Here is a look at the value of second basemen over the past season in OPS fantasy leagues. This is not meant to be a ranking so much as adding a lens to illustrate their relative value with OPS as a component. They are listed from highest to lowest OPS. Note that I only included players with at least 300 plate appearances in 2012. For reference, here’s my review of catchers and first basemen.

Top Ten

Robinson Cano – Here’s to you, Mr. Robinson. Fantasy owners love you more than you will know… especially because the second base position is really weak. Consider that his OPS was nearly fifty points higher than the next best player at his position and nearly 200 points higher than the majority of other second basemen, who top .750 if you’re lucky. Cano produced an incredible .313/.379/.550 line and I see very little reason to expect him to be anything but elite next year. In 2012, he produced career-highs in his walk rate and line drive rate, which I love to see. He also had a career-high HR/FB rate, but I am not overly concerned about regression because the distance of his home runs was greater than it has been in past years, suggesting that they may not have been as lucky as it would appear. For next season, I expect him to do what he’s done the past few years and approach a .900 OPS. Normally I think position scarcity can be a bit overrated, but I understand seeing Cano as a first rounder when he can produce numbers similar to other first rounder players, despite being at a weak position. He’s probably the only second baseman that I would look to draft in the first two rounds in OPS leagues next year because there is quite a drop after him.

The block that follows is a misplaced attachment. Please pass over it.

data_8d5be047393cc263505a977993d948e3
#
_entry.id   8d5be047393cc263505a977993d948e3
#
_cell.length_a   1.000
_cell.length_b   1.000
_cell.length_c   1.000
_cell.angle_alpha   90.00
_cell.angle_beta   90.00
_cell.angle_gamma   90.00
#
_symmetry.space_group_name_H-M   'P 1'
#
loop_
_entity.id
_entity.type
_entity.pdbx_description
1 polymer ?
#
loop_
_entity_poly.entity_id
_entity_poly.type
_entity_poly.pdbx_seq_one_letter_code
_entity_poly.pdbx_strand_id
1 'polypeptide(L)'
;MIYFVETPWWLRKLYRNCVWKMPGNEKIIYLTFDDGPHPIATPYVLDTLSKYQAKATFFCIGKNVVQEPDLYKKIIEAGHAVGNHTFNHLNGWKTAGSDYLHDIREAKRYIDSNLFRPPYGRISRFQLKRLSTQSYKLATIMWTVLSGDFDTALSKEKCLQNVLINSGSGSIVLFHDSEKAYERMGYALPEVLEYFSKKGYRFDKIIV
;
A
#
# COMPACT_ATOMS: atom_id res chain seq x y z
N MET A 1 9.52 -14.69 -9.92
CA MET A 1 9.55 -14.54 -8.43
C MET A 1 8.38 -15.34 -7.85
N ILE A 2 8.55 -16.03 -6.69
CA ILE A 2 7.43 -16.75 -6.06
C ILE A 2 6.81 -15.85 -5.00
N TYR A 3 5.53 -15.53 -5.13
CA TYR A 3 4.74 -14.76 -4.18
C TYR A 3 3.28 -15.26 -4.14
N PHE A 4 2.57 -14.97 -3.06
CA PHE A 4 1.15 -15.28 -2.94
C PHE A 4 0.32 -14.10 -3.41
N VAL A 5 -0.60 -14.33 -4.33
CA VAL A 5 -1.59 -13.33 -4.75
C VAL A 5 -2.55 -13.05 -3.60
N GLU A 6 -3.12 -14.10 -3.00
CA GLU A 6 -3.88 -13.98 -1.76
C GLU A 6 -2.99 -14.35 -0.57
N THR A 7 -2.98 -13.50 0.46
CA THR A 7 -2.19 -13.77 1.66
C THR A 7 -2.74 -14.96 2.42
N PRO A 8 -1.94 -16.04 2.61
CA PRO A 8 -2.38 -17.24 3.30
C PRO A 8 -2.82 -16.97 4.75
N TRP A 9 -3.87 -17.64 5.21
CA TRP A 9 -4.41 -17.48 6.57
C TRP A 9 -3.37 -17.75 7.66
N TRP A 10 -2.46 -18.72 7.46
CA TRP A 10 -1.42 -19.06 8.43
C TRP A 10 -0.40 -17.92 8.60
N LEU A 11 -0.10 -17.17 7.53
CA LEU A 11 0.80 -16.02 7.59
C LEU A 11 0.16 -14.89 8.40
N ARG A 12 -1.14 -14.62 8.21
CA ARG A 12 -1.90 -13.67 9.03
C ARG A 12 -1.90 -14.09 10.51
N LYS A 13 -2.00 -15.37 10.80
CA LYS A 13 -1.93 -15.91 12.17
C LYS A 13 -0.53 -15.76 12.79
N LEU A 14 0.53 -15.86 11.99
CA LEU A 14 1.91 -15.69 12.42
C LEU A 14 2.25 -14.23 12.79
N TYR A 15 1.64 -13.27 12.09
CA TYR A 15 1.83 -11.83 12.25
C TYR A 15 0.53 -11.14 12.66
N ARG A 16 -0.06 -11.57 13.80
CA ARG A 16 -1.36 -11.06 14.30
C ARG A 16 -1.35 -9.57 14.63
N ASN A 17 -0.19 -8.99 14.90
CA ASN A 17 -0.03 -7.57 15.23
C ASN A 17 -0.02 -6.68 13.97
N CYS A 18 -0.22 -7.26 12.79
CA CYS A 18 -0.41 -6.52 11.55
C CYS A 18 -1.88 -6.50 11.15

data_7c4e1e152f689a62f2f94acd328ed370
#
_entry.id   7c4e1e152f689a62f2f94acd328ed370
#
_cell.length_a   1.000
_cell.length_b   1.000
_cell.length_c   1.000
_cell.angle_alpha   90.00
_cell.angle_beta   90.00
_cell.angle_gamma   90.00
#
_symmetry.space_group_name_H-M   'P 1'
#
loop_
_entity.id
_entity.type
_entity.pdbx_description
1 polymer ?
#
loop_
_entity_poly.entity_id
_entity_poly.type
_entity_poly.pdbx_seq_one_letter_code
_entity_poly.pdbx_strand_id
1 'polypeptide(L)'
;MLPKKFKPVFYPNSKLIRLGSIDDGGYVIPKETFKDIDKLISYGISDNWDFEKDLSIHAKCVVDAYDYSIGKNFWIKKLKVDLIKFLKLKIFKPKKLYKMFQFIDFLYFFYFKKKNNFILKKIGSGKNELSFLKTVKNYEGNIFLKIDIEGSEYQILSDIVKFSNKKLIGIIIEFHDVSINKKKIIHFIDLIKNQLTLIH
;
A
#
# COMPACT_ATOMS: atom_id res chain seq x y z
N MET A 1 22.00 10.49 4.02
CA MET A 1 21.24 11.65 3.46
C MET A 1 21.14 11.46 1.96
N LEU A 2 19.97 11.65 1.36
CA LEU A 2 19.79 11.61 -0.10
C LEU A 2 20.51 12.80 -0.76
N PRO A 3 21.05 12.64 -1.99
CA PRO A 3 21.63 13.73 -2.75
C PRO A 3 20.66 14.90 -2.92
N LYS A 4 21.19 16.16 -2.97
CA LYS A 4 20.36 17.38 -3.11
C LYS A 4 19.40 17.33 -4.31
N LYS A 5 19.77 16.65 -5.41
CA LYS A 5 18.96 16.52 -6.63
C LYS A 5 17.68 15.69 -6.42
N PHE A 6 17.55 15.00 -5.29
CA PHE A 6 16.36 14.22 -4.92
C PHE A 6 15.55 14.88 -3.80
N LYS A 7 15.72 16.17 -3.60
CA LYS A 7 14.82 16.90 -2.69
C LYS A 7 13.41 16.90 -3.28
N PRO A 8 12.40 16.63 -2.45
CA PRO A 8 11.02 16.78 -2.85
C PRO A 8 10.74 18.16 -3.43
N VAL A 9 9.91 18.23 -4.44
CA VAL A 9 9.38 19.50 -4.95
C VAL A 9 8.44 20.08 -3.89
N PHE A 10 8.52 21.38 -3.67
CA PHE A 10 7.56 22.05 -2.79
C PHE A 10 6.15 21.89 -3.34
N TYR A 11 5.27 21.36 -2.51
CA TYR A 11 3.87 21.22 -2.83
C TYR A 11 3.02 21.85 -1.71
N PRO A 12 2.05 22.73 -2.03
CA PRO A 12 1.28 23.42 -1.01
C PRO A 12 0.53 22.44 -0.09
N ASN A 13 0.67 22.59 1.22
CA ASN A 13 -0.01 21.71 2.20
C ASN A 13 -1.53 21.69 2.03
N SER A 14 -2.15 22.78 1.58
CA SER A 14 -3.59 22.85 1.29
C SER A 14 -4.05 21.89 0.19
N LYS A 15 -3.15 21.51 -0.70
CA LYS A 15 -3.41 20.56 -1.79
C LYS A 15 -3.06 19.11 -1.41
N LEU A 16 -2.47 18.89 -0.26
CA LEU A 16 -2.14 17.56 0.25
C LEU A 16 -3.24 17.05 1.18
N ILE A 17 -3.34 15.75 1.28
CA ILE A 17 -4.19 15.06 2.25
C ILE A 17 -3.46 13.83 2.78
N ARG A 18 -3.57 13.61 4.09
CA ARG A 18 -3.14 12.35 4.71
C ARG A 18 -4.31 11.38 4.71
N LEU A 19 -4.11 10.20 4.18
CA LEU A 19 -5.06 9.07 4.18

Aaron Hill – Simply put, I don’t trust him to repeat his 2012 numbers next year. Let’s take a quick look at his OPS over the last five years: .685 in 2008, .829 in 2009, .665 in 2010, .655 in 2011, and .882 in 2012. Some might argue that he demonstrated in 2009 that he was capable of doing what he did this year, but I’m generally skeptical of players who have the best season of their career at 30 years old. To be fair, he will still hit a good number of home runs and I think he’s a better player than his 2011 numbers indicate, but I see him having the upside for an .800 OPS next year instead of the .882 he posted this year.

Ben Zobrist – He’s one of the guys I value higher in OPS leagues compared to standard leagues. He is fairly consistent and is one of those players with limited upside, but also limited downside and a floor around an .800 OPS. That’s definitely valuable as a second baseman. He’s kind of like a poor man’s Dustin Pedroia